It’s addictive isn’t it. Talking directly to your customer through Facebook. Posting that humorous photo of a pug dressed in a tuxedo. Or what about posting a YouTube video with a cat dancing to “I’m Sexy and I Know It,” by LMFAO an electronica duo to your blog. Oh so funny. Ha, Ha. And oh so very illegal.
Yep, when you post content that doesn’t belong to you, that is copyrighted by another, that is licensed by a music company to your online social media space you are breaking the law. You could be sued. And as anyone who has heard of Napster knows, that lawsuit can have dire consequences.
Sure, we’ve all heard of Napster, so we’ve all learned to stay away from uploading Hollywood movies to our YouTube channel and using Metallica music on our homemade videos. But as the recent Department of Justice raid on MegaUpload shows us, people who use the Internet are not really concerned with copyright laws.
If you are a blogger, social media marketer, content curator or YouTube afficiando you can’t be as nonchalant about copyright violations. The reason? You could get embroiled in a lawsuit.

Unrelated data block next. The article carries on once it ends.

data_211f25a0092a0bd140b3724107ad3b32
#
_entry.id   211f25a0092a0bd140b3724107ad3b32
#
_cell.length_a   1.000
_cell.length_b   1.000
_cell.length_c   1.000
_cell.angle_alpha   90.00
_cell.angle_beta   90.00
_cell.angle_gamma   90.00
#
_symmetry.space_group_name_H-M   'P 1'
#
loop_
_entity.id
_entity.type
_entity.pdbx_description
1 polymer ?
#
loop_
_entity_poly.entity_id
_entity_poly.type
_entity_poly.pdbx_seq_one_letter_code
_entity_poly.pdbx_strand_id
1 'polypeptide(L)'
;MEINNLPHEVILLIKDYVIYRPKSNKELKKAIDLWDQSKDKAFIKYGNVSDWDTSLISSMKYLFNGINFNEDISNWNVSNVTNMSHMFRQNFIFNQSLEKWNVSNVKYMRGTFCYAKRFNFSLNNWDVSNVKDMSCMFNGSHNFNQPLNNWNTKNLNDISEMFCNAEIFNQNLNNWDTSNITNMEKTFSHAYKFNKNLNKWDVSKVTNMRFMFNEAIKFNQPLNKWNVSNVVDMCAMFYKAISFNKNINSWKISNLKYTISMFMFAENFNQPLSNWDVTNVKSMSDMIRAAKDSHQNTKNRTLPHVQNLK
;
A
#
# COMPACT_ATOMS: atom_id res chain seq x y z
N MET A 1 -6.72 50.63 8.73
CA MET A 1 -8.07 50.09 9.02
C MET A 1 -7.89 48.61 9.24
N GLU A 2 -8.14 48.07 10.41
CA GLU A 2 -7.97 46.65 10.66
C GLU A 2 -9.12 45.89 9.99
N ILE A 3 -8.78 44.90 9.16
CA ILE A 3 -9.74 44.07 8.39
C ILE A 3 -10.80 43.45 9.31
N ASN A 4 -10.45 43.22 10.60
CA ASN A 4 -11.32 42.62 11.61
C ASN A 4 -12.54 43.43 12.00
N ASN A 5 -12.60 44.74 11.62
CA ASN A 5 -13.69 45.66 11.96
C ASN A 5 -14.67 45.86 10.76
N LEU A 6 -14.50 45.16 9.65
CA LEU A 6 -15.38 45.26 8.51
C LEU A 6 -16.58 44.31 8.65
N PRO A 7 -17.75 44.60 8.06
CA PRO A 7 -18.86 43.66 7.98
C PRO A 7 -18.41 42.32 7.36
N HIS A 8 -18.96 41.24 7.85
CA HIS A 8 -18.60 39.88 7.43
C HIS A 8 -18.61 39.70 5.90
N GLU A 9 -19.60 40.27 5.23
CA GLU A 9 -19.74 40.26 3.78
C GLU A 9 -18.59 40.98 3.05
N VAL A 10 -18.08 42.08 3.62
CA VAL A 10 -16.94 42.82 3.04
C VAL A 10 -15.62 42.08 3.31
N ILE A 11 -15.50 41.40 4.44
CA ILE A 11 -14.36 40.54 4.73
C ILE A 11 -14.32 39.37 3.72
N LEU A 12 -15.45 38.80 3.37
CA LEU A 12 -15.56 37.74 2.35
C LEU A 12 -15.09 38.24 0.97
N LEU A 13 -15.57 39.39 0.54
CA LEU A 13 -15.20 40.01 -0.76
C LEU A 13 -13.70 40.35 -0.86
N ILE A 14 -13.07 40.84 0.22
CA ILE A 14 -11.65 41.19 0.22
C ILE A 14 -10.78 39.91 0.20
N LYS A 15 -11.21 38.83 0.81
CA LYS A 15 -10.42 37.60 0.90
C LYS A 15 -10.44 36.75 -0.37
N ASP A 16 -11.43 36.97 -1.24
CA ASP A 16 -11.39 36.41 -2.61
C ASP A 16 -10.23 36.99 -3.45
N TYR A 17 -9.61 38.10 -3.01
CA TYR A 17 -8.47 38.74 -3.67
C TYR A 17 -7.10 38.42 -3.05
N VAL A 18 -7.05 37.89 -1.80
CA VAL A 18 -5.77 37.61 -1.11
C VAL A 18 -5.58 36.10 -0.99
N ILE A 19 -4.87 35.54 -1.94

Check out what happened to WebCopyPlus! The web content management company which supplies web content to its client among other services had to pay $4,000 because one of its writers grabbed a photo form a website without permission.
And don’t think you’re covered if you use social networking sites like Facebook, Pinterest or YouTube. When you read the fine print of their service agreement these networks hold YOU responsible for copyright violations. You agree to post content you have vetted. And if someone sues, rest assured they’re suing you first.
So how do you stay on the right side of the law when posting images, videos or other content to your digital platforms? Just following these easy steps:
- When in doubt post only your own content. You don’t have to worry about licensing, and copyright violations because if you create it you own it.
- When searching for images online look for royalty free, unlimited use or licensed by Creative Commons images.
- If you see an image you just have to have, contact the owner of the online page that sports the image. Make sure they own the rights to the photo you want to use and negotiate with them.
- Avoid grabbing images that have uncertain copyright status. It could save you thousands of dollars.
In an age where it’s criminally easy to right-click an copy an image or paragraph of content you see on the web don’t give in to temptation. Your lawyer and wallet will thank you!
Try these online resources for free use images:
Good businesses don’t steal. Especially if you don’t have to. Don’t be lazy. Get make sure your content is free of burden. Happy content making!